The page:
Streetside Classics-Dallas/Fort Worth
5400 Sandshell Dr
Fort Worth, TX
Fort Worth, TX
We\'re going to go out on a limb here and say that this is probably the nicest, fully-restored VW Beetle you\'ve ever seen. After undergoing a five-year long, pan-off restoration where not a single detail was overlooked on the build of this 1960, we\'re confident making grandiose statements like that. We\'ve had the pleasure of selling hundreds of these \'der Kfers\' throughout the years, and none have been as comprehensively restored and darn near perfectly executed like this one. If you wan the best-of-the-best, here it is.
1960 is largely considered to be the final year of the \'classic\' VW Beetles, and finding one that\'s still alive, let alone completely restored like this beauty, is quite the rare feat. Thanks to a revolutionary marketing campaign, sales of the Beetle took off into the stratosphere after 1960, reaching production numbers north off 700K for the first time in its history, eventually ballooning over a million just a couple years later. 1960 was a real line of demarcation for the Bug, representing the final year before Madison Avenue helped the car become a household a name, so in many ways this is an incredibly important model year for historians. Aesthetically, the Beetle didn\'t really change much at all after 1960, but the following year did usher in fully synchronized transmissions, an automatic choke, pump-type windshield washers, and an extra four horsepower for a grand total of 40bhp. For true, old-school Beetle purists, this is the final \'original\' Beetle. Code L436 Indigo Blue is the original color, and it looks fantastic on the trademark Beetle curves. The paint is miles deep with a wonderful luster and shine, and as you may know, any dark color needs a laser-straight body underneath in order to look good, otherwise every little imperfection will show. And unfortunately, a lot of folks don\'t think VWs are worth the investment, but that\'s definitely not the case here. With a full-blown, pan-off restoration that spanned the course of five years (concluding in 2011), it\'s obvious that the former owner spent a lot of time and money getting the rounded bodywork as straight as possible, and it\'s truly impeccable. It fits together extremely well (although the stories of Beetles being able to float due to exceptional seals in the doors are probably just myths), and the doors open and close with just a light touch. There\'s a single line of trim running the length of the bonnet and the body that dresses things up quite a bit, and the rest of the chrome and brightwork is in excellent shape overall as well. The folding, rag-top canvas roof is a Type 1 feature everyone loves, and yes, it too is in incredible shape, showing no signs of being exposed to any weather outside of the warm sun. In a sea of custom, lowered, chopped, shaved, and modified Beetles, this 100% stock \'Tortoise Car\' stands out in a refreshing way.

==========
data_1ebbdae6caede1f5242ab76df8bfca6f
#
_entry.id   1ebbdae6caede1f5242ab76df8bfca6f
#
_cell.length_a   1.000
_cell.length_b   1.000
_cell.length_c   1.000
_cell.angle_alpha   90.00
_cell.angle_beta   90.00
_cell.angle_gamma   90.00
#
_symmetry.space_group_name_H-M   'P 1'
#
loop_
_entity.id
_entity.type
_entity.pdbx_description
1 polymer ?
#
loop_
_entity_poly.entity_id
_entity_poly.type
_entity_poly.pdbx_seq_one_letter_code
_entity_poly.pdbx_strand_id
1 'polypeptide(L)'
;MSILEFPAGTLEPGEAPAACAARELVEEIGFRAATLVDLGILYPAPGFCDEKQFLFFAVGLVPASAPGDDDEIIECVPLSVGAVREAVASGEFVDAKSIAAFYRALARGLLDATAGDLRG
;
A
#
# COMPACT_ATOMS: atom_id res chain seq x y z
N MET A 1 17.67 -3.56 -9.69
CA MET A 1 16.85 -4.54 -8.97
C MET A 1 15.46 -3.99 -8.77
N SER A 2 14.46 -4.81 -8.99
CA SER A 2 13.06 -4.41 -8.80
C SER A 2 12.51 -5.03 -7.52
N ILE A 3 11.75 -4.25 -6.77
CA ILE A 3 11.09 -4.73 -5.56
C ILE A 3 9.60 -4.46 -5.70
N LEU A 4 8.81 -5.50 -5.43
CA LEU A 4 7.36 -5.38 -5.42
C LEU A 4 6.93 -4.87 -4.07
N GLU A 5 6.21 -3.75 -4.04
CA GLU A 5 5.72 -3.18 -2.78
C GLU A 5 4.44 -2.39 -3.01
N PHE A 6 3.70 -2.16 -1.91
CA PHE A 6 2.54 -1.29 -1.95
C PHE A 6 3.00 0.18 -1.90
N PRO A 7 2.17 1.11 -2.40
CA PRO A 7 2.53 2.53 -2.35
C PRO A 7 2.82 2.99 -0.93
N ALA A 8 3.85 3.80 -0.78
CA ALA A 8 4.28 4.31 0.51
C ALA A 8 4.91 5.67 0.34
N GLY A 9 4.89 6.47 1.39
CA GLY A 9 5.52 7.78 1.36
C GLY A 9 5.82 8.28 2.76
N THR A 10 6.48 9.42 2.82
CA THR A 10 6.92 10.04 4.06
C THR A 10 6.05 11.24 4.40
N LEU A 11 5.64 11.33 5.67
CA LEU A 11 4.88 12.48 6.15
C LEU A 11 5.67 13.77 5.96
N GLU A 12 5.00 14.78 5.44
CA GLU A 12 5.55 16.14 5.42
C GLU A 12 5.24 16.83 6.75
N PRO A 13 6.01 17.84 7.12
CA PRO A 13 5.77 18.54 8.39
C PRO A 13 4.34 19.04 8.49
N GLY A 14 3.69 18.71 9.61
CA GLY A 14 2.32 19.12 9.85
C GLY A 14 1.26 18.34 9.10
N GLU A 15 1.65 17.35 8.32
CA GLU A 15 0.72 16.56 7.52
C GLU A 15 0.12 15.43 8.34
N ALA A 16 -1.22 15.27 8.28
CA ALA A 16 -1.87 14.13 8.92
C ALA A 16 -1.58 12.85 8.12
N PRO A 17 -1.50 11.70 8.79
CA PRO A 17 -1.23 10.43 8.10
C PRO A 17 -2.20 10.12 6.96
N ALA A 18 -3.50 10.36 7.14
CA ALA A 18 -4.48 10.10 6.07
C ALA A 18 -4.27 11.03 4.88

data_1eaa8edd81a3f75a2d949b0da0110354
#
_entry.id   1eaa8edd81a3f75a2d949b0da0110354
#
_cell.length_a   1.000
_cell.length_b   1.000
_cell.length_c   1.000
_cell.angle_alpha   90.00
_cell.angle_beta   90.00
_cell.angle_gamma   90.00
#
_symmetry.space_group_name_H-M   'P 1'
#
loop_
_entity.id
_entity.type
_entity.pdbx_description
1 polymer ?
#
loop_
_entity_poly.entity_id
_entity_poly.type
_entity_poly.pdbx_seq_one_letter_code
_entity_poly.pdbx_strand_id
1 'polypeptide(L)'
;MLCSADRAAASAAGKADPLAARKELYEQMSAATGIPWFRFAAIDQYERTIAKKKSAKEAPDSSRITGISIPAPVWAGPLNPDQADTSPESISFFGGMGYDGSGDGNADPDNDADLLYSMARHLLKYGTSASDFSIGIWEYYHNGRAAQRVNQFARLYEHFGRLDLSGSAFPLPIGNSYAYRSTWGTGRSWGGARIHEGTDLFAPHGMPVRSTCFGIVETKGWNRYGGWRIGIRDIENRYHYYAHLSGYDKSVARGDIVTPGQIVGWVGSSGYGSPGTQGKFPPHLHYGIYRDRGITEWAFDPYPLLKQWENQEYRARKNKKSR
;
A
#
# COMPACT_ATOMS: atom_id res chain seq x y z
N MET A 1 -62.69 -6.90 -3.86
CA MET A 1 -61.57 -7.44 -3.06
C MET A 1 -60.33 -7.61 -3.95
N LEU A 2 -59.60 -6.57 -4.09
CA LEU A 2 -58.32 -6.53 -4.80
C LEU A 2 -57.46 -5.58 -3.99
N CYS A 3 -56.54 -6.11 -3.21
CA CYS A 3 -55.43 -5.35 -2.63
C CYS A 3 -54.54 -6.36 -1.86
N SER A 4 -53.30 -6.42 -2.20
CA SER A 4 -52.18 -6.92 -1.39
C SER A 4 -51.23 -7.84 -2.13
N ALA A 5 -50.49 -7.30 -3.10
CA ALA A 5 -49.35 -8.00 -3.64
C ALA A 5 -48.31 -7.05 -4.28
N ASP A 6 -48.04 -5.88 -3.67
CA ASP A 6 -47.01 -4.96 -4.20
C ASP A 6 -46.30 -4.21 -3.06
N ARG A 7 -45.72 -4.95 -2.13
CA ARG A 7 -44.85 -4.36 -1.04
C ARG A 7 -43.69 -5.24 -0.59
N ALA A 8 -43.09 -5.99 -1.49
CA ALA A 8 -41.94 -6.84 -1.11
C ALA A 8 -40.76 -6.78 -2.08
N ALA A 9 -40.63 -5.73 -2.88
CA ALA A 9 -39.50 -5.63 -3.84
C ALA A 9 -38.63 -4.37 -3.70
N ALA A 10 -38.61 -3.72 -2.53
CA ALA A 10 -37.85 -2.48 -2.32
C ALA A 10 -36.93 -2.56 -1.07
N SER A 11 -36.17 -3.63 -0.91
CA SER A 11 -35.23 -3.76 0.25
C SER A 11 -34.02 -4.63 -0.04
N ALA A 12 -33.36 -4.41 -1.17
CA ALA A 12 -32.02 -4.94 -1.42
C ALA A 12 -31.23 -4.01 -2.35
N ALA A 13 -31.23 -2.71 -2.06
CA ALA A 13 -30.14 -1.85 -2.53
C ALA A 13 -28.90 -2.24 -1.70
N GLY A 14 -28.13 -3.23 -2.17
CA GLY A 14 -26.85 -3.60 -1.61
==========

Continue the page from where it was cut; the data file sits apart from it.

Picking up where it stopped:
Much like the exterior, the interior was impeccably restored back-to-stock - finished in beautiful light gray and blue patterns highlighted by the factory-style woven vinyl seat covers that will probably outlast us all. Fresh two-tone door panels, a new set of gray carpets, and a gorgeously painted dash make it feel young again inside, and the stock white steering wheel is big enough to make the manual steering feel light and direct, which is by design. The simple single gauge ahead of the driver offers speed, a built-in tachometer minding the revs, an odometer (which has reportedly rolled over one time and represents 129,673 actual miles according to the seller; and under 700 miles clocked since the restoration), and fuel level, but precious little else, but vintage VWs tend to be so reliable that keeping a constant eye on them isn\'t really necessary. Like most Beetles from the era, options are light, although you do get a working heater/defrost system, that aforementioned canvas \'sunroof\' top, wipers and horn, and a manual choke and emergency brake that all work as they should. Although it\'s been finished for over a decade now, this Beetle has really only been shown and driven sparingly, so everything inside still looks, feels, and even smell like new. The back seat has likely never been used (and during the restoration a cut-off switch for the battery was cleverly installed under the seat), while up front the trunk has been properly finished in matching black rubber and offers a full-sized spare tire and wheel assembly.
The 1200 cc flat-four (aka the 1192 CC) \'Typ 122\' air-cooled engine lives under the deck lid, fully rebuilt. There\'s a familiar air cleaner up top, a big generator making the electricity, and a stock carburetor to make it go. OEM heater tubes and ducting are intact, so this VW is happy in cooler weather although it\'s still probably not suitable for Minnesota in January. Underneath you\'ll find the best evidence of the pan-off restoration, with sheetmetal and components clean enough
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